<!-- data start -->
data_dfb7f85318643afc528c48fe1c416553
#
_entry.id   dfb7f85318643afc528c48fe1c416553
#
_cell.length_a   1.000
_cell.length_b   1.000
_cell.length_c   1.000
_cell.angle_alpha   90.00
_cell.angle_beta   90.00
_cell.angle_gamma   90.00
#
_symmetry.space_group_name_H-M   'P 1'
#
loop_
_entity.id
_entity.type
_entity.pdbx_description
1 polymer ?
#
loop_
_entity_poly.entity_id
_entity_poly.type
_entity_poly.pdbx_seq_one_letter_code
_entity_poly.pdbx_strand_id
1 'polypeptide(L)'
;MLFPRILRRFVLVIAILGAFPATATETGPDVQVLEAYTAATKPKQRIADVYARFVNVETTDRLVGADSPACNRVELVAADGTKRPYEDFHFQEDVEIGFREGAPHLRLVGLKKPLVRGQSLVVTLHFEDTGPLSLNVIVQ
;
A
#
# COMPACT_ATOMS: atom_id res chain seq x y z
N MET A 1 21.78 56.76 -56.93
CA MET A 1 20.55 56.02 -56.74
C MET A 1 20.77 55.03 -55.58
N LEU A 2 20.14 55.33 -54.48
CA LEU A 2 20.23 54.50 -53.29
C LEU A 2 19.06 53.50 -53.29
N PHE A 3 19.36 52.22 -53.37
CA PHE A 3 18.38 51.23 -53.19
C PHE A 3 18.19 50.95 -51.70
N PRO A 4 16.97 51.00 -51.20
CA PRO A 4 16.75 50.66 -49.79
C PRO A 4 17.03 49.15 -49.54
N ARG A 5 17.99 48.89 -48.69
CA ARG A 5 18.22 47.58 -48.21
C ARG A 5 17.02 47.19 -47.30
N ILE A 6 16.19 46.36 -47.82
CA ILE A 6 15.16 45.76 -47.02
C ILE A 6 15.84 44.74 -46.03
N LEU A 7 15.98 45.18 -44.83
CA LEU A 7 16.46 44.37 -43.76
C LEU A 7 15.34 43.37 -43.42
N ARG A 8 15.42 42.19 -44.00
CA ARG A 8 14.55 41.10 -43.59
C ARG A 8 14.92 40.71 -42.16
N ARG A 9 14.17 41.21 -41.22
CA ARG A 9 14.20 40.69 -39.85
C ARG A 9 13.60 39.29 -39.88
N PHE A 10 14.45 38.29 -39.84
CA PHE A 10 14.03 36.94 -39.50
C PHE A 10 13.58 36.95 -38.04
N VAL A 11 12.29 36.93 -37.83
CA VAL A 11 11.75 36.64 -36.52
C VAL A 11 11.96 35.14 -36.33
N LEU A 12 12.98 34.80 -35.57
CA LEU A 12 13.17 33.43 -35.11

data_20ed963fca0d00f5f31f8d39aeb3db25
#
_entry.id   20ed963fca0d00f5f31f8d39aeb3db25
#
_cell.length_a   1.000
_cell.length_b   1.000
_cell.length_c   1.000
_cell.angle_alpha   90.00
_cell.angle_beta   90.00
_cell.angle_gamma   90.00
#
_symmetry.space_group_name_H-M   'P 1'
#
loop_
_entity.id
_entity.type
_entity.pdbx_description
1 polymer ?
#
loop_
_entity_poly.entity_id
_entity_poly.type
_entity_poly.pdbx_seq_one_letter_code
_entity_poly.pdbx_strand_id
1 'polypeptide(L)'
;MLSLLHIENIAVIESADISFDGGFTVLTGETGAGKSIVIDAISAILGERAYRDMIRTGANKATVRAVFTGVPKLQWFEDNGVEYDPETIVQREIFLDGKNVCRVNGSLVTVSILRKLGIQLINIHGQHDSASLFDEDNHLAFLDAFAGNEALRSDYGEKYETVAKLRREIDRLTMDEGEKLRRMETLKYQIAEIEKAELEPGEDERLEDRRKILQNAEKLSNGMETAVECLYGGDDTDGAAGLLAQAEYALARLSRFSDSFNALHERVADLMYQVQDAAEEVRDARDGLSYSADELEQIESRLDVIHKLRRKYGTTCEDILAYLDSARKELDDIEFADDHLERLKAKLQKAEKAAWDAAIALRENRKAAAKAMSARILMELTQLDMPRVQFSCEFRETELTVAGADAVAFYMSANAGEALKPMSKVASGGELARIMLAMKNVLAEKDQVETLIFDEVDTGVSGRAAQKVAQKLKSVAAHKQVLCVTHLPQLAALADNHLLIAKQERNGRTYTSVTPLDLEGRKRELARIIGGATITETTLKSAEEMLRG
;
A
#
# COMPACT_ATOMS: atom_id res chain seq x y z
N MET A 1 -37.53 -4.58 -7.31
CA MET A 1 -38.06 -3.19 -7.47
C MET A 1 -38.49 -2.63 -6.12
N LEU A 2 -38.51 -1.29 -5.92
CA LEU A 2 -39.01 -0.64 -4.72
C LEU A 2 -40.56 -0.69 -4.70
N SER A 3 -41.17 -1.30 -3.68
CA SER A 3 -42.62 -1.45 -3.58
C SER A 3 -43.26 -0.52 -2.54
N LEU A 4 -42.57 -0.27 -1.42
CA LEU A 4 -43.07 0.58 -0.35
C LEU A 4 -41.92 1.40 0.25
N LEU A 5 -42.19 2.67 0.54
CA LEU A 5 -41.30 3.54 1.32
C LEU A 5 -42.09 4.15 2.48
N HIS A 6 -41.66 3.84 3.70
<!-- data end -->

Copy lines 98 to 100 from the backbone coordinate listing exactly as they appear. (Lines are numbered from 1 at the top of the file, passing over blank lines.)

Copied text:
C MET A 1 -38.49 -2.63 -6.12
N LEU A 2 -38.51 -1.29 -5.92
CA LEU A 2 -39.01 -0.64 -4.72